The first few years of a child’s life are crucial for growth and development. According to the World Health Organization, well-nourished children are 33% more likely to escape poverty as adults. On the other hand, childhood malnutrition can lead to a lifetime of consequences including lower IQs, poor socio-emotional skills, and weaker immune systems.
But even for children who suffer from hunger due to drought, conflict, or more, there’s hope. What’s more: That hope can be found in peanuts.
What is RUTF?
RUTF (ready-to-use therapeutic food) gives malnourished children the vital nutrients they need to recover. The original and most well-known RUTF, Plumpy’nut, was invented in 1996 by French pediatrician André Briend.
As the name suggests, Plumpy’nut is a peanut-based paste served in a foil pouch. This means that it’s portable, non-perishable, and can be eaten by babies who aren’t yet ready for solid foods. (One of Briend’s inspirations? Nutella.)
The exact ingredients for an RUTF can vary based on the brand, but the standard RUTF has the same features: high in calories, nutrients, and vitamins to help children suffering from acute malnutrition rapidly gain weight.
RUTF’s history goes hand-in-hand with Concern’s own history. This wasn’t just an invention: It was a revolution in how we treat malnutrition.
A revolution in healthcare
During the hunger emergencies of the 1980s and 1990s, children with severe acute malnutrition required around-the-clock care at therapeutic feeding centers (TFCs). The nutrients were delivered through therapeutic milk, which required on-site preparation and clean water. Because of the need for 24-hour medical staffing, TFCs were few and far between. They were also often too far from the communities they were meant to serve. Mothers would often need to leave their homes for weeks at a time, which meant lost work and wages (and other children to take care of).
Recovery rates were low because moms would withdraw their children before they received full treatment so they could return home to work. Infection was also a risk in the crowded patient wards. Millions of children unnecessarily died because they were too far away, relapsed after an incomplete course of treatment, or were exposed to other illnesses.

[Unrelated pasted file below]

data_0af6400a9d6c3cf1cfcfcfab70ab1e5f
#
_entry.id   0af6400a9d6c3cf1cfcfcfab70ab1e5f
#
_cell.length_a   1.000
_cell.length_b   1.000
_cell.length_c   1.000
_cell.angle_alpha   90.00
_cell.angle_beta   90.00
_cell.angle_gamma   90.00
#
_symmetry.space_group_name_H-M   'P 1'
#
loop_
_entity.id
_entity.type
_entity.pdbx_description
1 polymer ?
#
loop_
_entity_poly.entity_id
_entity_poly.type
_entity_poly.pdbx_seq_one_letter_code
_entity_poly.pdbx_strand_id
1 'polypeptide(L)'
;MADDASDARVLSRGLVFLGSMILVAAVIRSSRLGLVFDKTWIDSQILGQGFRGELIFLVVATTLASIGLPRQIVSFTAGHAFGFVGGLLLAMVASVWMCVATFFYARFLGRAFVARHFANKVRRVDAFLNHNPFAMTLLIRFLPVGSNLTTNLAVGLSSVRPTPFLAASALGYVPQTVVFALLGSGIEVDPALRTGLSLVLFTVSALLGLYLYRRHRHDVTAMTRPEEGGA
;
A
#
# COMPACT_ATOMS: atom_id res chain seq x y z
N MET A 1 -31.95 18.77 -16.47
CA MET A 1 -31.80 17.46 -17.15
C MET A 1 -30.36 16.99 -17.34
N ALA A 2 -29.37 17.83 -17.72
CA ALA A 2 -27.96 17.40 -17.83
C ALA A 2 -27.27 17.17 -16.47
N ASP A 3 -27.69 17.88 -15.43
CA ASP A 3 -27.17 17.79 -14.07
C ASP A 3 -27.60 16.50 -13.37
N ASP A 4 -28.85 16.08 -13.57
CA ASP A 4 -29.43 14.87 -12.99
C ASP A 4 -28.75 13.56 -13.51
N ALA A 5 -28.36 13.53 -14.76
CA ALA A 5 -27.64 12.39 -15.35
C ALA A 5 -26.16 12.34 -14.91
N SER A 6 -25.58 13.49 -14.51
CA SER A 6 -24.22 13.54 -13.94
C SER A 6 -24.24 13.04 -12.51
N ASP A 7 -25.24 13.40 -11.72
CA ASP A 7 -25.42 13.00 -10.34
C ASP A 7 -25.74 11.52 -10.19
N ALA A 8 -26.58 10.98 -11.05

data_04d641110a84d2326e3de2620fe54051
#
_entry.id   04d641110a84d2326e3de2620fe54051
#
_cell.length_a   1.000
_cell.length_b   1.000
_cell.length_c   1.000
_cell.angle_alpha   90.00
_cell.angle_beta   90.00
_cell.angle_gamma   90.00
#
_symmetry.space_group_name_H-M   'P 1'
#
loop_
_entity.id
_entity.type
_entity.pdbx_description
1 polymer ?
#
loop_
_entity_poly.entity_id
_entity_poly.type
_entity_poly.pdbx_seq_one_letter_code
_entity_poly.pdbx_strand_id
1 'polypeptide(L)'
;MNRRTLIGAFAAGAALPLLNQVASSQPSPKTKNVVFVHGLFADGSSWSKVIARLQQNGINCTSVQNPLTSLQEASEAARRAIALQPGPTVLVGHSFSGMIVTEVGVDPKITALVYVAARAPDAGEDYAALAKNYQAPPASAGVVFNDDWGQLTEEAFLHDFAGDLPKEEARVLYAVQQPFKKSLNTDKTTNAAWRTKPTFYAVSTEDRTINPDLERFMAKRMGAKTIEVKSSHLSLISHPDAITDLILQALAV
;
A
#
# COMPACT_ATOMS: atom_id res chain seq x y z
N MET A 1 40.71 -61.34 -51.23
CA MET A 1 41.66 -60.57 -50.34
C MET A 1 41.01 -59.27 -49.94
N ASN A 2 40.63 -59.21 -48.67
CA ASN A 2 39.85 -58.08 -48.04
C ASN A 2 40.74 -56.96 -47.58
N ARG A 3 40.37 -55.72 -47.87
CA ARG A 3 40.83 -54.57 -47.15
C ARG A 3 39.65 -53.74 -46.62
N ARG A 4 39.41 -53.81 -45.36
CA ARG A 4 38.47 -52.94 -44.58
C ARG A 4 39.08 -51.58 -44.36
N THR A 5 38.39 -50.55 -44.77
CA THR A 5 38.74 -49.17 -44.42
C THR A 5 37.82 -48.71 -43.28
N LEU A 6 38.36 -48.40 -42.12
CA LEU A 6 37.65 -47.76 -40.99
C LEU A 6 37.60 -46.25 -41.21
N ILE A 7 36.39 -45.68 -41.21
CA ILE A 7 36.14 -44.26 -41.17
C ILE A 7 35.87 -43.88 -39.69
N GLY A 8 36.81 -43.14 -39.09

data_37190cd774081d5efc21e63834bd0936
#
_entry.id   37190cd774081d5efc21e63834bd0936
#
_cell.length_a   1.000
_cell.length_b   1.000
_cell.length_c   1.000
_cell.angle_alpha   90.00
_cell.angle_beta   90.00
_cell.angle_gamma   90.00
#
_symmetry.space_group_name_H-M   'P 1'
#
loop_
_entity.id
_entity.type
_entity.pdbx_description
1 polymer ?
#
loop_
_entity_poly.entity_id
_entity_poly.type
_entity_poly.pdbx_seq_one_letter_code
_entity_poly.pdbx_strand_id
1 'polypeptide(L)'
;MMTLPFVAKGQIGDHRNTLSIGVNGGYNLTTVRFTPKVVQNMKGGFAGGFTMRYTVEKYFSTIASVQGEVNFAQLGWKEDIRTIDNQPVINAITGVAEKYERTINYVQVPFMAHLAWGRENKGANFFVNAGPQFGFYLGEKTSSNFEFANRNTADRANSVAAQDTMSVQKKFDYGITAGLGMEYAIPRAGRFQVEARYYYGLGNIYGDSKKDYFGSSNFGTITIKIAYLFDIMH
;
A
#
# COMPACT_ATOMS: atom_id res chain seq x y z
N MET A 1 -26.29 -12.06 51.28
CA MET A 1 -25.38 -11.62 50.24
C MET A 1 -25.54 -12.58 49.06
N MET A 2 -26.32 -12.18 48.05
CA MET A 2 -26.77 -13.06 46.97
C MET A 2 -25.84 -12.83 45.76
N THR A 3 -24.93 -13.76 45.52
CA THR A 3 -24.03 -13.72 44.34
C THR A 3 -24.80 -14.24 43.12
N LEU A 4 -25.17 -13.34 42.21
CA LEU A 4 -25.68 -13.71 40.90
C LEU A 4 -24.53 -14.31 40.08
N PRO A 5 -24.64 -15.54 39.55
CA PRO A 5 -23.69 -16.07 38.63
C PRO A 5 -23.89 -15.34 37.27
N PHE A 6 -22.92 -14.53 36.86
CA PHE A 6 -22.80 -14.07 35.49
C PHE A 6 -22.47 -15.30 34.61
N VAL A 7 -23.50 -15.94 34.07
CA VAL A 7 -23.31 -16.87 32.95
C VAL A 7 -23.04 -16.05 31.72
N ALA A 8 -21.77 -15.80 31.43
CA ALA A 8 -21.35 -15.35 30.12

Therapeutic feeding centers could also be dangerous. In a country like Sudan, which balanced famine with internal conflict, setting up centers to care for the malnourished would open civilians and aid workers to aerial attacks and ground attacks. While working in Sudan, Concern International Program Director Anne O’Mahony sensed a breaking point: “More and more, it became clear that center-based care wasn’t the solution.”
Briend was aware of this challenge on top of the medical science that goes into treating malnourished children. “My hope when I was developing this product was to start a revolution in the management of severe acute malnutrition, because the solution before that was quite unsatisfactory,” he explains. The goal? Find a solution that could be administered at home.
“My hope when I was developing this product was to start a revolution in the management of severe acute malnutrition.” — André Briend, developer of Plumpy’nut
The missing ingredient in the fight against malnutrition
Community-based care seemed to be the solution, but there was one more problem: At the time, there wasn’t a suitable food that could be used at home by mothers versus in a clinic by a healthcare professional. Everything required water. If the family used contaminated water, they risked further harming their child.
This is why most therapeutic foods are made with peanuts: First, the crop is generally accessible in the countries that have the highest severe malnutrition rates. What’s more, by creating an oil-based product with the nut, there is no room for bacteria to breed. This also meant a long shelf-life and no cooking required. The oil base also helps Plumpy’nut to clock in at 500 much-needed calories per packet.